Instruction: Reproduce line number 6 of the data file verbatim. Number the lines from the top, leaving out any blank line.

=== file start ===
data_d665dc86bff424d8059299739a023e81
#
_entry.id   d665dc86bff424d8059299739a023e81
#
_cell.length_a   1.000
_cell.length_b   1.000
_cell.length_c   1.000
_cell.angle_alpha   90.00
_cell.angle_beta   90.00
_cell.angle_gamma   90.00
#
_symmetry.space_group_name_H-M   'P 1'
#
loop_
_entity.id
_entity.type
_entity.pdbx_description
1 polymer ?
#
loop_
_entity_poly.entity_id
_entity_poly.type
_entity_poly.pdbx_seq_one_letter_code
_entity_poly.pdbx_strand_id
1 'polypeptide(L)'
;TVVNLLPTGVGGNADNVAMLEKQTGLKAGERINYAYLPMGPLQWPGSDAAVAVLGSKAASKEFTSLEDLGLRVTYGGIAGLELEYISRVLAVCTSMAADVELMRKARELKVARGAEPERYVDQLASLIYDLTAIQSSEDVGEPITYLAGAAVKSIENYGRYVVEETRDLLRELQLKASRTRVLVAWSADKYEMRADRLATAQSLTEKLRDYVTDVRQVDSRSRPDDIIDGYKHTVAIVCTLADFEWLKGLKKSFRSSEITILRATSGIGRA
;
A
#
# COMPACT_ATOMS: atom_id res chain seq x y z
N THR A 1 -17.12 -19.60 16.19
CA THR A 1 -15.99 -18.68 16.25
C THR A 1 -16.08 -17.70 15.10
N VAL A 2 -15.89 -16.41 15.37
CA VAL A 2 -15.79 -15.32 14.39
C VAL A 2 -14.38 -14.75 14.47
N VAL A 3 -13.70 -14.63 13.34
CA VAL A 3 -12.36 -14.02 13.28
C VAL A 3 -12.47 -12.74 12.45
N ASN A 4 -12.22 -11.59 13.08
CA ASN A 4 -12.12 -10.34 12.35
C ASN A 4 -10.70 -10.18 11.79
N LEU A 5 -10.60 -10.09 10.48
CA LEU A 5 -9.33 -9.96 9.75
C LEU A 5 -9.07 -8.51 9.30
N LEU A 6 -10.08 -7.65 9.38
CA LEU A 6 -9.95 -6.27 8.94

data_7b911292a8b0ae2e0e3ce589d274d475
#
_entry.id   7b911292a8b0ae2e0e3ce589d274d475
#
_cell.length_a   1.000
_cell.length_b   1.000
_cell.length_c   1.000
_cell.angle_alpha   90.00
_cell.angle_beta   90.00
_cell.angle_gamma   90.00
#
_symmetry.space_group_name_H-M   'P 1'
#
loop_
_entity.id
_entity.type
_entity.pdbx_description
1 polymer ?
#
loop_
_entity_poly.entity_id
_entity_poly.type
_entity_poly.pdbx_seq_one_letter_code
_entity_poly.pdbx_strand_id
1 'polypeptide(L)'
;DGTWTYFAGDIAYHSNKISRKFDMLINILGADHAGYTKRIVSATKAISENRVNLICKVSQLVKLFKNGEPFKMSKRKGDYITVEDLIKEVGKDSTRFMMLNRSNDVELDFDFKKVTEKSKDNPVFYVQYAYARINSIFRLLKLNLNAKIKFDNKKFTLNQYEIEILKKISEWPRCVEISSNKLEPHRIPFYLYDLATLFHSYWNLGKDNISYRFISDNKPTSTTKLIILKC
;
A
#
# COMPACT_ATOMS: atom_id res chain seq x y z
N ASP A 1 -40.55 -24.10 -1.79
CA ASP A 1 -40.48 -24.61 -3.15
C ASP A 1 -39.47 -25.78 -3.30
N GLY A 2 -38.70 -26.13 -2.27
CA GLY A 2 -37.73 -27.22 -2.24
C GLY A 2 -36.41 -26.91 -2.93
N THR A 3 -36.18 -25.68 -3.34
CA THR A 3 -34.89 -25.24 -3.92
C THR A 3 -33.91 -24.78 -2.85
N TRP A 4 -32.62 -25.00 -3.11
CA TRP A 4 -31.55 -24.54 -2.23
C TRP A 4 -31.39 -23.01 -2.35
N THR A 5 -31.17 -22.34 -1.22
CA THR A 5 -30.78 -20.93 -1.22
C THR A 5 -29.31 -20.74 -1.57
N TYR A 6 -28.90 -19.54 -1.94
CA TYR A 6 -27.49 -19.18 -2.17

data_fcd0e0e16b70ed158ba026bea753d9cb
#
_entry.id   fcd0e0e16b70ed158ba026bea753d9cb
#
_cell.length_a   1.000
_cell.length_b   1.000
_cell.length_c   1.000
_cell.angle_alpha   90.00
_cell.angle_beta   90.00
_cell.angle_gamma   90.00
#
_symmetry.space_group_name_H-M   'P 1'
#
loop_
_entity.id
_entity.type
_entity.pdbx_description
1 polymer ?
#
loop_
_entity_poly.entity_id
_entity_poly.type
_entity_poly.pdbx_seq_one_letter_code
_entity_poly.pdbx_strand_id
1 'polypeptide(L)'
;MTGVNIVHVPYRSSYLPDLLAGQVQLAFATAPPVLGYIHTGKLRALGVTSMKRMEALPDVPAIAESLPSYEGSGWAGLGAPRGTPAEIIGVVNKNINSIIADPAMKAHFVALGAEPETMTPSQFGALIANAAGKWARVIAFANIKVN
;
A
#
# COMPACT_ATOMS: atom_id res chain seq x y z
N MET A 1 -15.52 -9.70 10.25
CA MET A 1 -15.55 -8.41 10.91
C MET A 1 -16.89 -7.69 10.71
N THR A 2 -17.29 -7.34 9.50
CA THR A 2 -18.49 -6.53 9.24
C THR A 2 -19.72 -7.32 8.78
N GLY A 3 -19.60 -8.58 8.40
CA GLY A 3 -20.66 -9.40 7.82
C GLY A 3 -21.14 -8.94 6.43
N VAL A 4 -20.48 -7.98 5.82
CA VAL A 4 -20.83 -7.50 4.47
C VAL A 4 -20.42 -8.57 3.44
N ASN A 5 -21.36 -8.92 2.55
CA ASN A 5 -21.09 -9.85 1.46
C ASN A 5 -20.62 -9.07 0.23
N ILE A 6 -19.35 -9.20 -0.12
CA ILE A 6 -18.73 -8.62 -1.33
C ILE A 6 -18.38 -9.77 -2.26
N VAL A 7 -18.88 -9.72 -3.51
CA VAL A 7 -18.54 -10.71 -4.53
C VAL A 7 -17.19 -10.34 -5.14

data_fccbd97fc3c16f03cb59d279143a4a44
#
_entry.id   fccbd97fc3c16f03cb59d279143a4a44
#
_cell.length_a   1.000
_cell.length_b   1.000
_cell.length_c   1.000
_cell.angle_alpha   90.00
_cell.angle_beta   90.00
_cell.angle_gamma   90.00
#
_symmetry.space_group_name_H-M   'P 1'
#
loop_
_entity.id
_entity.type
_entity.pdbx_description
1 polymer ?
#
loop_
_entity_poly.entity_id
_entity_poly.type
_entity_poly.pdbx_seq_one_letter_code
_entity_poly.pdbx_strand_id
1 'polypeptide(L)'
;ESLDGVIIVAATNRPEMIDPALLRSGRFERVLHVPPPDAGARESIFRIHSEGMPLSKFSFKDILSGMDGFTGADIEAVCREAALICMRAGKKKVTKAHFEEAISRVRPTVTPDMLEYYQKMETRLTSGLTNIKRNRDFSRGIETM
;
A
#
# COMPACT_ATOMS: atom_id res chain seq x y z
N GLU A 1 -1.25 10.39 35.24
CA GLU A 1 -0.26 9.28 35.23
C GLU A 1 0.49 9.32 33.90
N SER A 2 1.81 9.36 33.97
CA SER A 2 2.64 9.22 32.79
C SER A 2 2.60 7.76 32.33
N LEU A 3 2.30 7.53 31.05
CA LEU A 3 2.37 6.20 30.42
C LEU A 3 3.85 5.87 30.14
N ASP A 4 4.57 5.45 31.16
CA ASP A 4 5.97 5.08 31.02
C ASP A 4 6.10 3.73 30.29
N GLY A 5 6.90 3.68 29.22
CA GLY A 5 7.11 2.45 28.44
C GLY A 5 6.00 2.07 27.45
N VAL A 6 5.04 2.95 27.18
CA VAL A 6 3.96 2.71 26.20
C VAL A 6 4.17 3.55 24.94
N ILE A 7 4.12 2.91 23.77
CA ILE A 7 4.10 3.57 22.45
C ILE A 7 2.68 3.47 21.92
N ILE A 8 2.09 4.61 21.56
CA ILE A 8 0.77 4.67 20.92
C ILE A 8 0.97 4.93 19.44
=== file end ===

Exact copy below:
_cell.length_b   1.000